Photo: Flickr/Meng He
Perhaps you know this, and perhaps you don’t, but former Microsoft chief technical officer Nathan Myhrvold is extremely creative in the kitchen.Two years ago he wrote a 2,400 page cookbook called Modernist Cuisine: The Art and Science of Cooking with Maxime Billet that costs as much as some people’s rent.
Now the pair has scaled down the book in a volume called Modernist Cuisine at Home, and inside that book is one of the strangest methods of cooking steak we’ve ever heard of, Access Atlanta’s John Kessler reports.
First you need an incredibly high quality cut of meat. That’s where all familiarity with this method ends.
Myhrvold writes that you must freeze the meat for around an hour until it’s hard. Meanwhile, you also heat a cast iron skillet until it’s blazing, blazing hot. Then you sear the frozen solid meat until it gets to that perfect grilled steak colour.
The last step is to put your steak in the oven at a very low temperature — like around 200 degrees, or on a bread warming setting. You’ll want to stick a thermometer in the meat so that you can monitor it and take the meat out of the oven when the thermometer reads 120 to 130 degrees.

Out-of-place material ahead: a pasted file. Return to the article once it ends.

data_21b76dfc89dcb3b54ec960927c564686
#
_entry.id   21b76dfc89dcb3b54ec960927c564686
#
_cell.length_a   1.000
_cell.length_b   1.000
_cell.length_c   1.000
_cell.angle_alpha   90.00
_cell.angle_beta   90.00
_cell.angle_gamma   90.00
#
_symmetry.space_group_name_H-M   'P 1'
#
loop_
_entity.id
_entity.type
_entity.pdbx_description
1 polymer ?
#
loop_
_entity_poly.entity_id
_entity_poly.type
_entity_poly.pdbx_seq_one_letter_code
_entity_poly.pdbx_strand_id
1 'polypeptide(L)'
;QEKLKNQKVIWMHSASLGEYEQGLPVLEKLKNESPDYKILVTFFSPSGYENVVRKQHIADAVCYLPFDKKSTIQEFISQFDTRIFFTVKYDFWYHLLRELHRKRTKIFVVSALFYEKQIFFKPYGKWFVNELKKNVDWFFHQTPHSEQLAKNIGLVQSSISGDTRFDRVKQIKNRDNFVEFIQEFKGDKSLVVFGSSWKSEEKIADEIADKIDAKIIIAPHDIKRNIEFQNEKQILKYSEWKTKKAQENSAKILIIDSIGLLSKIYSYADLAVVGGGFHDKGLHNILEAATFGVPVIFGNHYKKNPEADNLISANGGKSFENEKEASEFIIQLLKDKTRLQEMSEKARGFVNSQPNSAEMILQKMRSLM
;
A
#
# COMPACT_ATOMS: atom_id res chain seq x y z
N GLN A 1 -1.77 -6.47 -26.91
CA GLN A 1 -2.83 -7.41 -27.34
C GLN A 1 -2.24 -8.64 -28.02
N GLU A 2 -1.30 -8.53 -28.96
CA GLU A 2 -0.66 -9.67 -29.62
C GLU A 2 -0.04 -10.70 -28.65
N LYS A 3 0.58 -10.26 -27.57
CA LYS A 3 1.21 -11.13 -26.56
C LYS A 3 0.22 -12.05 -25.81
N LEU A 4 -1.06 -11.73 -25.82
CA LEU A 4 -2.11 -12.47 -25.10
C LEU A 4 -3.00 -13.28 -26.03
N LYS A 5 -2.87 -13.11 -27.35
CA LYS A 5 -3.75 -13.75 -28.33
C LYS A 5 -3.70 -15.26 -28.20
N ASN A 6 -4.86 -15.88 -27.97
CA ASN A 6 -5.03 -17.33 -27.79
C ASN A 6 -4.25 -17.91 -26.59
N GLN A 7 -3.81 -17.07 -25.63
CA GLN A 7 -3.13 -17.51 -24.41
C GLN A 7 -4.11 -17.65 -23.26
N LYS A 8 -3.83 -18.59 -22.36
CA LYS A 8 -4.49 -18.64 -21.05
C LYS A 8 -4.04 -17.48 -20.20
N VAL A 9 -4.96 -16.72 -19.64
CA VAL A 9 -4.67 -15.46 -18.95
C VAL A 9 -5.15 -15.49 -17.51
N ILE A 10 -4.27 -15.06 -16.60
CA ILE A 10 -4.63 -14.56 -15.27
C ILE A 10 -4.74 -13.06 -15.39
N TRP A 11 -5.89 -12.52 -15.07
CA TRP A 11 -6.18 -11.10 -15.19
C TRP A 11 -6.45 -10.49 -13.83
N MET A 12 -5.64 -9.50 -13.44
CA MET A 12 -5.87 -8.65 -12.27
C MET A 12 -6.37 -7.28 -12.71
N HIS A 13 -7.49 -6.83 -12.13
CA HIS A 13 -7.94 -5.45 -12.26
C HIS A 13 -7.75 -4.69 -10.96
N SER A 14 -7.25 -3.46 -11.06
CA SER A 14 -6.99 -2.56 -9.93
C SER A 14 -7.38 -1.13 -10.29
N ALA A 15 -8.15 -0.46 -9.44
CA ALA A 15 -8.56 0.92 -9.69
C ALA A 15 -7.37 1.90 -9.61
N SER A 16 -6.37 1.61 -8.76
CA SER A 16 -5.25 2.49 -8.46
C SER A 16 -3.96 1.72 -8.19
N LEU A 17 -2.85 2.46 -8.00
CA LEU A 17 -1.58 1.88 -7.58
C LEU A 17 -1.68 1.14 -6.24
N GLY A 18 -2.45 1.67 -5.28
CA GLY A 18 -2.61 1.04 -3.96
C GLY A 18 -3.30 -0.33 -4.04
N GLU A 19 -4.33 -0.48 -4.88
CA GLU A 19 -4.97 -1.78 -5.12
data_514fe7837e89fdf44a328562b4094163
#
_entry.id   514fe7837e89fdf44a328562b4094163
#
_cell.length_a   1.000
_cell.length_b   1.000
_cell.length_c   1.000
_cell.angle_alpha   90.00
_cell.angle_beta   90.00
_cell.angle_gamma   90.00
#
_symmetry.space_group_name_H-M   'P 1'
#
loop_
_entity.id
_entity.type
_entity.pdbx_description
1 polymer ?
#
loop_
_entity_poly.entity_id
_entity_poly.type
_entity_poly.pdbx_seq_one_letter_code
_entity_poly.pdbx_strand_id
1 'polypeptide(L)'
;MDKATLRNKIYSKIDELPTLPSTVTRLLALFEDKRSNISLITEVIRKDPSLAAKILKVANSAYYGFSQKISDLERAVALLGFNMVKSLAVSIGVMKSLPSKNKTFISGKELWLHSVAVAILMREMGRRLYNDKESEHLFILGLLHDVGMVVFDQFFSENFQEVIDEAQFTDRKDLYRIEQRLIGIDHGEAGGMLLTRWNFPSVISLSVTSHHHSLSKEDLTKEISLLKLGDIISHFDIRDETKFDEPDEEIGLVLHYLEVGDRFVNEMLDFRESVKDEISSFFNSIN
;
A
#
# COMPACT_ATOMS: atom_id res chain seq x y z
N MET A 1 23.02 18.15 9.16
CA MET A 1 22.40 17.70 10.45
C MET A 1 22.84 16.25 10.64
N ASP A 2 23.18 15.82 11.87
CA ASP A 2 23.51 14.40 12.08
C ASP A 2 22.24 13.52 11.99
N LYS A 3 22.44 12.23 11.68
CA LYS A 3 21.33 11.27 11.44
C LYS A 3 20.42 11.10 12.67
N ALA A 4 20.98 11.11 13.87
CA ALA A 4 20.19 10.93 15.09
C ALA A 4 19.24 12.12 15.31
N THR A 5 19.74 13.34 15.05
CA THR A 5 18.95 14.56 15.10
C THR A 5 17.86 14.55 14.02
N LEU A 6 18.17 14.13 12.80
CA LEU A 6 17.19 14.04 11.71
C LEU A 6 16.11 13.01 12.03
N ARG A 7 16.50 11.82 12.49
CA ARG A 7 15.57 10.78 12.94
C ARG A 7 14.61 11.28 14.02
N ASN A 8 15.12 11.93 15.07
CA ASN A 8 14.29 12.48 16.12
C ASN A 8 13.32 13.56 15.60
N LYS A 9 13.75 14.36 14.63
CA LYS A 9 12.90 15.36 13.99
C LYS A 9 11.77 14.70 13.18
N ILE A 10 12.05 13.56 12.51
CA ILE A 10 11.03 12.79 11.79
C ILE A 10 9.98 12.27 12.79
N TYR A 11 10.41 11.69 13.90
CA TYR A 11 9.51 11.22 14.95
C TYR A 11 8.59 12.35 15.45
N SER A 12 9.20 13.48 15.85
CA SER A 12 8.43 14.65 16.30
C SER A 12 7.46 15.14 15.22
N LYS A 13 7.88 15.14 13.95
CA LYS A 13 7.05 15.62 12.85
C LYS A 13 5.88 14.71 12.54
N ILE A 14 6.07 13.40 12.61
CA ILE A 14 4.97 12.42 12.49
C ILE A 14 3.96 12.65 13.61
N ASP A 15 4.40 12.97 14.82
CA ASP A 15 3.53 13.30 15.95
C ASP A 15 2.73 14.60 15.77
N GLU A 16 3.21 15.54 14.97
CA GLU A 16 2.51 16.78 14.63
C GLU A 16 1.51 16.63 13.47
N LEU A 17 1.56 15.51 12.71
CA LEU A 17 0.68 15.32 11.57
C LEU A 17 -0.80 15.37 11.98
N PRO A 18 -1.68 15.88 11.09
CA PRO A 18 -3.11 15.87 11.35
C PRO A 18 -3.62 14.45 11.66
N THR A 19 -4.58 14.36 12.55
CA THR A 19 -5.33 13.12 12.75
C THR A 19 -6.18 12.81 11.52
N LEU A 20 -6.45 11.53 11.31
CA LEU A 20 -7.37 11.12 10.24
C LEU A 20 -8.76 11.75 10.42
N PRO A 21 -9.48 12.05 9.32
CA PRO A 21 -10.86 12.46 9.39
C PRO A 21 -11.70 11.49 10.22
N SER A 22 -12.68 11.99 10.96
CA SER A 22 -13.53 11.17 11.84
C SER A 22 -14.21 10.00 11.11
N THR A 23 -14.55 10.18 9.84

I first tested this recipe with the kind of expensive steaks that Myhrvold designed it for. I took a 1¼-inch-thick, 18-ounce prime rib eye and a nearly inch-thick 14-ounce prime New York strip and tried not to despair as I shuffled them into the freezer, next to the box of Popsicles. After half an hour, these well-marbled steaks were as stiff as boards. I then slipped them, one by one, into a cast-iron skillet filmed with oil that had spent five minutes heating over a high flame.
My gas oven set to its lowest temperature of 150 degrees rarely registered below 168 degrees on the digital thermometer readout. But all the recipes said not to stress out over the exact temperature of the oven. After about an hour and 20 minutes, the internal temperature of the New York strip registered 126 degrees. After nearly two hours, it registered only 130 degrees. I was aiming for 133 degrees but, well, I wanted steak.
I swished the steaks around in the pan I had seared them in with some butter, salt, cracked pepper and a dash of Worcestershire until they glistened like something on a laminated menu picture.
The results? Pretty incredible. Both steaks came out just shy of medium rare, warm and tender.
Kessler says that he then tried the method with mediocre grocery store steaks, and of course, the results weren’t as impressive.
But that doesn’t surprise anyone.